Black History – Newark Public Library

Black History

 

The program series is part of the Newark Public Library’s 2021 Black History Celebration, along with the historical exhibition, Black Power! 19th Century: Newark’s First African American Rebellion.

All events are free. Please visit www. npl.org/2021BHC and subscribe to The Newark Public Library Facebook page for more information.  The virtual exhibition will debut on February 1st at www.blackpower19thcentury.com

On Zoom and Live on Facebook

 

MARTIN LUTHER KING JR. COMMEMORATIVE LECTURE

Thursday, January 21st | 6:00-7:00 PMClick here to view the recording.

The Newark Public Library welcomes Drama Desk Award winning playwright and screenwriter Richard Wesley, Uptown Saturday Night (1974), Let’s Do It Again (Warner Bros., 1975), and journalist, showrunner and producer Cheo Hodari Coker —Luke Cage (2016), Southland (2009) and Notorious (2009).  They will discuss the challenges, gains and significance of Black cinema since the time of Dr. King. Dr. Lauren Wells, President of the Newark Public Library’s Board of Trustees, will moderate..

Click here to view the flyer.

BLACK HISTORY CELEBRATION OPENING EVENT: THE ART AND BEAUTY OF BLACK POWER! SLAVERY AND RESISTANCE IN POPULAR CULTURE

Saturday, February 6, 2021 | 11:00 AM-12:00 PM Click here to view the recording. “Not just what they want to remember but what they need to remember.” Lonnie G. Bunch III, Secretary of the Smithsonian Institution and founding director of the National Museum of African American History, and Salamishah Tillet, author of In Search of the Color Purple: The Story of an American Masterpiece, will discuss the importance of sharing 19th and early 20th-century Black history and culture with the public in museums and in popular culture.
 
Click here to view the flyer.

THE MUSIC OF BLACK POWER

Saturday, February 13, 2021 | 2:00-3:00 PMClick here to view the recording. Part party, part conversation and teach-in and part ritual, The Music of Black Power journeys from Spirituals to Blues to Hip Hop and House. African American music has transmitted both the power and the stories of African American stories of liberation, joy and struggle. The Music of Black Power will feature a visual and sonic journey of African American musicians and culture. Join DJ Shell Spin, dancer Peace, curator and researcher Noelle Lorraine Williams and Reggie Blanding librarian of the James Brown African American Room for a multimedia discussion.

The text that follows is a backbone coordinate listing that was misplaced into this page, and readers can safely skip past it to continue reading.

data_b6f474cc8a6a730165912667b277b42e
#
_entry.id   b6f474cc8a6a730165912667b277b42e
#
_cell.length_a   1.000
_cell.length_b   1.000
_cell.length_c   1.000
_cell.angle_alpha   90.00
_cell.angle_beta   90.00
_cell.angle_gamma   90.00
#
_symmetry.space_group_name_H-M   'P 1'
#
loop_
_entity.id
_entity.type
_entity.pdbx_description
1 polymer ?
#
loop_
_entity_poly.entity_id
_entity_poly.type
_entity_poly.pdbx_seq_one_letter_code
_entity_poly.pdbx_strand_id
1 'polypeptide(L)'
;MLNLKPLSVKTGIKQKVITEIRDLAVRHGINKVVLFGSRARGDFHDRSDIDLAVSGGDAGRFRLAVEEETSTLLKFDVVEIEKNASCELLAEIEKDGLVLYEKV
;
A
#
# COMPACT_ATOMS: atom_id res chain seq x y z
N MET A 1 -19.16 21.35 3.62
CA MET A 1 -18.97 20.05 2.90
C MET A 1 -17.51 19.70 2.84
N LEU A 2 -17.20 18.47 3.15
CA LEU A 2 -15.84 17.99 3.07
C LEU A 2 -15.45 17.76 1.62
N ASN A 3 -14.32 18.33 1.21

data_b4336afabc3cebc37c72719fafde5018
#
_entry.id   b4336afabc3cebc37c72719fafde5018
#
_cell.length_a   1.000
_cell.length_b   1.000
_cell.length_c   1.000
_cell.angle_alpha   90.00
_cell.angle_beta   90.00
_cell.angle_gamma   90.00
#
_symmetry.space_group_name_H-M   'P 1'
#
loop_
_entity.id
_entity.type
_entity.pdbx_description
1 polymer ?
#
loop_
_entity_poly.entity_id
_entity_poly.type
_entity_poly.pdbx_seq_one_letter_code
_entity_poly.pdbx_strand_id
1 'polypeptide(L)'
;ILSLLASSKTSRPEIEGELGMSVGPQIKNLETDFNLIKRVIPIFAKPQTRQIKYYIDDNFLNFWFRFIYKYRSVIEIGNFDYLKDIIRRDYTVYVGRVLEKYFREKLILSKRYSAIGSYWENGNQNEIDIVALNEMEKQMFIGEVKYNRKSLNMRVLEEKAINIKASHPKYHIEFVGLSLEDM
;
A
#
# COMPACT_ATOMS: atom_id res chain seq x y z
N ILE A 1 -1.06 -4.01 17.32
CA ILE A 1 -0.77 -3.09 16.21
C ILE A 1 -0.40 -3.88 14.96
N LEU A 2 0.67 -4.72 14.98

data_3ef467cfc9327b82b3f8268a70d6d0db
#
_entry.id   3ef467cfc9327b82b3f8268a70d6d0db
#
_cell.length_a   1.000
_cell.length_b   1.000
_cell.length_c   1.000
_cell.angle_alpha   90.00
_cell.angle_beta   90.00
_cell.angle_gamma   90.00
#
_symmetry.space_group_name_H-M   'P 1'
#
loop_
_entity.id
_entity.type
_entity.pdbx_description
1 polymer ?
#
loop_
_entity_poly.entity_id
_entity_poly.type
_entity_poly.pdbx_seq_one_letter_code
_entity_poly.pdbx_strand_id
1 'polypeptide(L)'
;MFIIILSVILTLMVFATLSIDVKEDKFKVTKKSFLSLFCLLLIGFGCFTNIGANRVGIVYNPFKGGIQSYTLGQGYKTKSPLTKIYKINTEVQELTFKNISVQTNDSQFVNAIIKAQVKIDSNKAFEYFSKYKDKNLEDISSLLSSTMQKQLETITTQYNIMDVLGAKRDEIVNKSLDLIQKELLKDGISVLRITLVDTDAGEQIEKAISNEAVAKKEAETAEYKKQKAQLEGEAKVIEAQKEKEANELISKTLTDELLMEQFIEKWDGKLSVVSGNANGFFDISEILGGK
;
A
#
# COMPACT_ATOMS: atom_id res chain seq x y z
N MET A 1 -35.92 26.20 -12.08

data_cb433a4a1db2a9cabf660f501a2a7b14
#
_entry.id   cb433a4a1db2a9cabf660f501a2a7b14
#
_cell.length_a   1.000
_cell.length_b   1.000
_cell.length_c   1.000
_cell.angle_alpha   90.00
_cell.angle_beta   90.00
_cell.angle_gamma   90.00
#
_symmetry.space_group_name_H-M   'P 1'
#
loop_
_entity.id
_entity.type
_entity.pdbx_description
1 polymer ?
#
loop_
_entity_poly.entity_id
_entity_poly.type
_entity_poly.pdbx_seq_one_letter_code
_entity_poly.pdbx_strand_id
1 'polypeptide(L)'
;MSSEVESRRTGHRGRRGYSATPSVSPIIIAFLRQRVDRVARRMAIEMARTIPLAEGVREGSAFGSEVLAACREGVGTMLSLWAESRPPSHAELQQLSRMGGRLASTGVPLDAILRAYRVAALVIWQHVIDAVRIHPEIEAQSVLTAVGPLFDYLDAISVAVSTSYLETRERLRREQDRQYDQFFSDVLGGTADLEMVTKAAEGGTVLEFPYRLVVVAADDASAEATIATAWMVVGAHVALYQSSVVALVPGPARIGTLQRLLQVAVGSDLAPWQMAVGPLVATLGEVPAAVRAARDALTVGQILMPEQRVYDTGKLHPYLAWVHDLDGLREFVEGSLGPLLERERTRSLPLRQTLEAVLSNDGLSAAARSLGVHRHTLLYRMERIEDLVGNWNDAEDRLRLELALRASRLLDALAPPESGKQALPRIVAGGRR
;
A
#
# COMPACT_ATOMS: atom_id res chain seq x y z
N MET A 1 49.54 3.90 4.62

Click here to view the flyer.


BLACK DANCE, HISTORY AND REBELLION

Saturday, February 20, 2021, 2:00-3:00 PM Tune in on Zoom or Facebook Join Savion Glover and Wayne Winborne, Executive Director of the Institute of Jazz Studies, Rutgers University, in a conversation about Glover’s family’s history in Newark and a lifelong career of innovatively merging Black history and culture with a form of tap dancing that has shaken the world. Newark born Savion Glover stunned audiences with his choreography of the 1995 Bring in ‘da Noise, Bring in ‘da Funk is a musical revue telling the story, through tap, of black history from slavery to the present. Glover has been teaching tap since he was 14 years old. He created Real Tap Skills, and started HooFeRz Club School for Tap in Newark, New Jersey.
 
Click here to view the flyer.

FLAMING? GENDER ROLES, POP CULTURE AND SACRED MUSIC IN THE BLACK CHURCH

Saturday, February 27, 2021, 2:00-3:00 PM Tune in on Zoom or Facebook Join Alisha Lola Jones, Ph.D., author of “Flaming? The Peculiar Theopolitics of Fire and Desire in the Black Male Gospel Performance”, in a panel discussion about gender roles, popular culture and sacred music of the Black Church. The Indiana University professor will be joined by Rev. Alton Craig Dunn, Pastor of the First Baptist Church of Madison, NJ and Rev. Elder Kevin E. Taylor, Senior Pastor of Unity Fellowship Church in Newark. The talk will examine the impact and significance of church leadership, membership and how the LGBTQIA Movement has shaped the Black Church.

Click here to view the flyer.


FREE BLACK COMMUNITIES, THE UNDERGROUND RAILROAD AND SLAVERY: TELLING AND RESEARCHING THE STORIES

Saturday March 6, 2021 | 1:00-2:00PM Tune in on Zoom or Facebook Who are the folks bringing the lives of New Jersey’s freedom seekers to the light? Join us for a conversation and slide show of community workers and local historians working to illuminate the lives and activism of African Americans in NJ in the 1800s. Panelists include Kristal Langford, The Lost Souls Memorial Project; Linda Shockley, president, The Lawnside Historical Society owners of the Peter Mott House Underground Railroad Museum; Christopher Matthews, Montclair State University and historian, Dr. James Amemasors bringing the lives of New Jersey’s freedom seekers to the light? Join us for a conversation and slide show of community workers and local historians working to illuminate the lives and activism of African Americans in NJ in the 1800s. Panelists include Kristal Langford, The Lost Souls Memorial Project; Linda Shockley, president, The Lawnside Historical Society owners of the Peter Mott House Underground Railroad Museum; Christopher Matthews, Montclair State University and historian, Dr. James Amemasor